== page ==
US mulls air strikes for Tikrit offensive: Official
The United States is considering launching air strikes and could do so within days to back up Iraqi and Shiite forces battling to recapture Tikrit from the Islamic State group, US officials said Tuesday.
Washington: The United States is considering launching air strikes and could do so within days to back up Iraqi and Shiite forces battling to recapture Tikrit from the Islamic State group, US officials said Tuesday.
Top officials were weighing the move after the bid to retake Tikrit, the hometown of late-strongman Saddam Hussein, lost momentum in recent days.
The US-led coalition has pounded the IS group with bombing raids in northern and western Iraq but has not taken part in the Tikrit operation, in which Iran has played a prominent role.
Possible air strikes near Tikrit are "being discussed at a high level" and could be days or weeks away, a US official told AFP.
The delicate diplomatic and military aspects of such an option are still being worked out, said the official, who spoke on condition of anonymity.
In a shift, the coalition as of March 21 began providing intelligence from surveillance flights for the Tikrit assault, a senior coalition military official said earlier in Baghdad.
US officials in Washington confirmed the account of "an eye in the sky" for the Iraqi troops and Iranian-backed Shiite militia.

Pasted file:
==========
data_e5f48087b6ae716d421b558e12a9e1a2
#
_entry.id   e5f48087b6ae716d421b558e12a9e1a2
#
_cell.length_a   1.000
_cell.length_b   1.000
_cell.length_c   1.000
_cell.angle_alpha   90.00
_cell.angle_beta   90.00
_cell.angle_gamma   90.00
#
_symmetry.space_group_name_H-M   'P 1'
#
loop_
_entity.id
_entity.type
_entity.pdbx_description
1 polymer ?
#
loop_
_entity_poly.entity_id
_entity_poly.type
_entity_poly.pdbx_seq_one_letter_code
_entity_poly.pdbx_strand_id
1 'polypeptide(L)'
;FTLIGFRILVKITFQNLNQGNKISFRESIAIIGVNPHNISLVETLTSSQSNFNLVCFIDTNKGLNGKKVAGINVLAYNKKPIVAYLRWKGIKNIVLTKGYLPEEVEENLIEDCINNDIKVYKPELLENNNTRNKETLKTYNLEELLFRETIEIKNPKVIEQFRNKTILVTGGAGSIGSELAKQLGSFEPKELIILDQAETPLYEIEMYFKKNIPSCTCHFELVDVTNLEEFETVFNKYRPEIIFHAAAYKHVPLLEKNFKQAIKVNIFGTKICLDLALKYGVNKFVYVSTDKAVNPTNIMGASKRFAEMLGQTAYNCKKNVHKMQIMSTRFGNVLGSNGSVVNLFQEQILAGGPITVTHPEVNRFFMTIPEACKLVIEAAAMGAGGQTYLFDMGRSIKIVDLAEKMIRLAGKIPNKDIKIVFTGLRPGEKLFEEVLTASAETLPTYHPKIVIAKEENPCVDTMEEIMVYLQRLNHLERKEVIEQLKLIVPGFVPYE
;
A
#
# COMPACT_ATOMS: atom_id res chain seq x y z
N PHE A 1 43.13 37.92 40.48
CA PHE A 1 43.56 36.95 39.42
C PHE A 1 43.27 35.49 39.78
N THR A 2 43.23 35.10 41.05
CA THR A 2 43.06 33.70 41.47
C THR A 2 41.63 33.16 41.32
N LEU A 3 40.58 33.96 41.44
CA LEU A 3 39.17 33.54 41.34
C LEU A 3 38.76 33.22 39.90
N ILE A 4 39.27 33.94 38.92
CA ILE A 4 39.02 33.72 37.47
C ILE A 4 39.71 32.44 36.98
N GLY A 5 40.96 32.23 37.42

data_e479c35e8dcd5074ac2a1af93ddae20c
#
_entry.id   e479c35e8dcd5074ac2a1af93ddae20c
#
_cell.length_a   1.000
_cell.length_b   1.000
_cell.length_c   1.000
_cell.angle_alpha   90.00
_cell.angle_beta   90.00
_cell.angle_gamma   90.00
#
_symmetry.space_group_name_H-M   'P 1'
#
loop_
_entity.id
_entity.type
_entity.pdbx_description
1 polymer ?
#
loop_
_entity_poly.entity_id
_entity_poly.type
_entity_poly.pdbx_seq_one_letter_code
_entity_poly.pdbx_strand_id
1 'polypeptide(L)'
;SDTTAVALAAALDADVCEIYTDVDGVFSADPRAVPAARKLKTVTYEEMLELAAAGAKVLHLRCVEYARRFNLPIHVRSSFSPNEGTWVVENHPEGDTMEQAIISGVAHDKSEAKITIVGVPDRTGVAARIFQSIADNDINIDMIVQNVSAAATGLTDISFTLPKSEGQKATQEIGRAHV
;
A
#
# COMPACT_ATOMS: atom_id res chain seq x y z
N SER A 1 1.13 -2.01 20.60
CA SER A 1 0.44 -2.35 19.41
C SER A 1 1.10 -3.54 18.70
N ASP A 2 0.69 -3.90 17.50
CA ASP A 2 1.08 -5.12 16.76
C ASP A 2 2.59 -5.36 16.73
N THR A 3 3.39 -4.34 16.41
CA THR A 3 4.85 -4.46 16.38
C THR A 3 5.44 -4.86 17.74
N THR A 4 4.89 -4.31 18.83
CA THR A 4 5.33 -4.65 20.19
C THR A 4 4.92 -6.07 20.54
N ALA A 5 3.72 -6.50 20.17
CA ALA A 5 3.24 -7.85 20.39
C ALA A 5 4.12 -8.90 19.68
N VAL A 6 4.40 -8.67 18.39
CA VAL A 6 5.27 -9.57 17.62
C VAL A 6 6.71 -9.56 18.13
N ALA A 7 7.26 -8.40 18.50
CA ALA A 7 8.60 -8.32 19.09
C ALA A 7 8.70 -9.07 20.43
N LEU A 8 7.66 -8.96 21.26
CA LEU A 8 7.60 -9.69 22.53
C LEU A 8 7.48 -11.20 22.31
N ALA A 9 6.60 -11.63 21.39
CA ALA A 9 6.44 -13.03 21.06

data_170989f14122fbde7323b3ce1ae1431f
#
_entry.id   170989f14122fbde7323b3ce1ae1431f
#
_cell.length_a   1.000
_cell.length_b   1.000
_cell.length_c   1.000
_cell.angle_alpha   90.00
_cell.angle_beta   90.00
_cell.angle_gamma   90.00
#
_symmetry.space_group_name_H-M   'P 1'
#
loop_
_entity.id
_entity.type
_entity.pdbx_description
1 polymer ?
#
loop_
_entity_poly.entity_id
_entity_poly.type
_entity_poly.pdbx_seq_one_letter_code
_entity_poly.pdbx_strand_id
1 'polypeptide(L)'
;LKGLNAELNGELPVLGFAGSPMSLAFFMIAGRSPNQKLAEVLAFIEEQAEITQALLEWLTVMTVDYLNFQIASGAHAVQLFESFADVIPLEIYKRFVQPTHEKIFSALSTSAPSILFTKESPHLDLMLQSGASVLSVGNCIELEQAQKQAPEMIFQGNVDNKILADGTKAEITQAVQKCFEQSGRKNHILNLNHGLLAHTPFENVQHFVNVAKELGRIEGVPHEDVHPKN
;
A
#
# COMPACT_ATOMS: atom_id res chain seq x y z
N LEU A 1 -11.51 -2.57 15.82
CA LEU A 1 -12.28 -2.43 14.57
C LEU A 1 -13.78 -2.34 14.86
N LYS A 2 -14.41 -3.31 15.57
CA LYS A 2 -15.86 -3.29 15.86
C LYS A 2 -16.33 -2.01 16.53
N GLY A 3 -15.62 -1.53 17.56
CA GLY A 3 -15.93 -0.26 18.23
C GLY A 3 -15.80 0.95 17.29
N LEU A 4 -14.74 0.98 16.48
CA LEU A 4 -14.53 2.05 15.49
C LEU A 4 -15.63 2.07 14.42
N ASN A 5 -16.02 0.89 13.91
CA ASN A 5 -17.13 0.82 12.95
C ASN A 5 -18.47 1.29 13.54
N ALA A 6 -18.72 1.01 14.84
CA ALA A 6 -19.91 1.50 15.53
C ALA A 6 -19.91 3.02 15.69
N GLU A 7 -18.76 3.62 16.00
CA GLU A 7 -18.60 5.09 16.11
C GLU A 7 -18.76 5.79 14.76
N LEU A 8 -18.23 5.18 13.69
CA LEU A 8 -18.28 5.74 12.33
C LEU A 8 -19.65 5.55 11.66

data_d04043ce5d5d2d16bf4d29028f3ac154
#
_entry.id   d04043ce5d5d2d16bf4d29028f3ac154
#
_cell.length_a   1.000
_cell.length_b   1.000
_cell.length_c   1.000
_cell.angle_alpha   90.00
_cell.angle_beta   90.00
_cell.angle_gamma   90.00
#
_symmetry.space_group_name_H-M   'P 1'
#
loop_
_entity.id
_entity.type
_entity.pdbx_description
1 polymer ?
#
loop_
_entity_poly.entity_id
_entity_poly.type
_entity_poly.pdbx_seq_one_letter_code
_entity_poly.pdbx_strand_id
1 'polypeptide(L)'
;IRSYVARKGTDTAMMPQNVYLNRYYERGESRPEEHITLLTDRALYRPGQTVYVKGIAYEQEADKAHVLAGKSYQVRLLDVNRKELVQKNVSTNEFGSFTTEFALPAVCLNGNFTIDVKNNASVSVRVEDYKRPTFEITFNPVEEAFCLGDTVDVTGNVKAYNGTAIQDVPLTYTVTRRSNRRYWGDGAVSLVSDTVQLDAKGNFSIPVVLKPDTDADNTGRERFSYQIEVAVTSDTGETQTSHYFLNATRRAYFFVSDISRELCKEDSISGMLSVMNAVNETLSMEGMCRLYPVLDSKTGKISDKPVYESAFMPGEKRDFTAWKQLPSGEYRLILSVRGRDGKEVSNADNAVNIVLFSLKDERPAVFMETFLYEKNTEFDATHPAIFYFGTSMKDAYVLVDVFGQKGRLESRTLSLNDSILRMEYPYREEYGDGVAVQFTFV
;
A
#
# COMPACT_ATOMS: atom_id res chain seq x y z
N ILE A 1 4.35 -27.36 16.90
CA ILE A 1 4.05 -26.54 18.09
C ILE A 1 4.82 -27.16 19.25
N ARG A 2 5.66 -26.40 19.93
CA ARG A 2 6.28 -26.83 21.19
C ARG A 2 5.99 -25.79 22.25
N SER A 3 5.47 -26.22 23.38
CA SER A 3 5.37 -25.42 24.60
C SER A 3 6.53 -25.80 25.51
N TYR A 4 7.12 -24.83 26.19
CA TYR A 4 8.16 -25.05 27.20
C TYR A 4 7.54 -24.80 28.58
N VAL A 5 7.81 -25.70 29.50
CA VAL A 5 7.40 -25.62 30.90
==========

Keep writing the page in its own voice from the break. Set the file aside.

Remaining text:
President Barack Obama`s administration has insisted it does not coordinate military operations directly with Iran.
But the surveillance flights and discussions on possible US air raids in Tikrit illustrate how Washington is moving towards greater indirect collaboration with Tehran, despite the intense distrust between the two arch-foes.
Obama`s deputies have said the military effort against the IS is coordinated through the Iraqi government, which works closely with both Iran and the United States.
Iraqi Army Staff Lieutenant General Abdulwahab al-Saadi, a top commander in Salaheddin province, of which Tikrit is the capital, told AFP on March 15 that coalition air support was needed there and that he had requested that the Iraqi defense minister ask for it.
The Pentagon said Tuesday it had not yet received a request from Baghdad for air power around Tikrit.
"If the Iraqis formally request US assistance, we would take a look at that," Pentagon spokesman Colonel Steven Warren told reporters.
Nothing was being "ruled in or out," he said.
Warren acknowledged that the Iraqi offensive on Tikrit had "stalled" even though the IS militants were outnumbered and outgunned.
"The Tikrit operation frankly has not moved forward recently," he said.
The difficulties of waging war in an urban setting was the main factor hampering the operation, he added.
The chairman of the US Joint Chiefs of Staff, General Martin Dempsey, has said it is only a matter of time before the IS group is forced out of Tikrit, which is north of Baghdad.
The operationg to take back Tikrit, which involves thousands of Iraqi soldiers, police and Shiite fighters, began on March 2.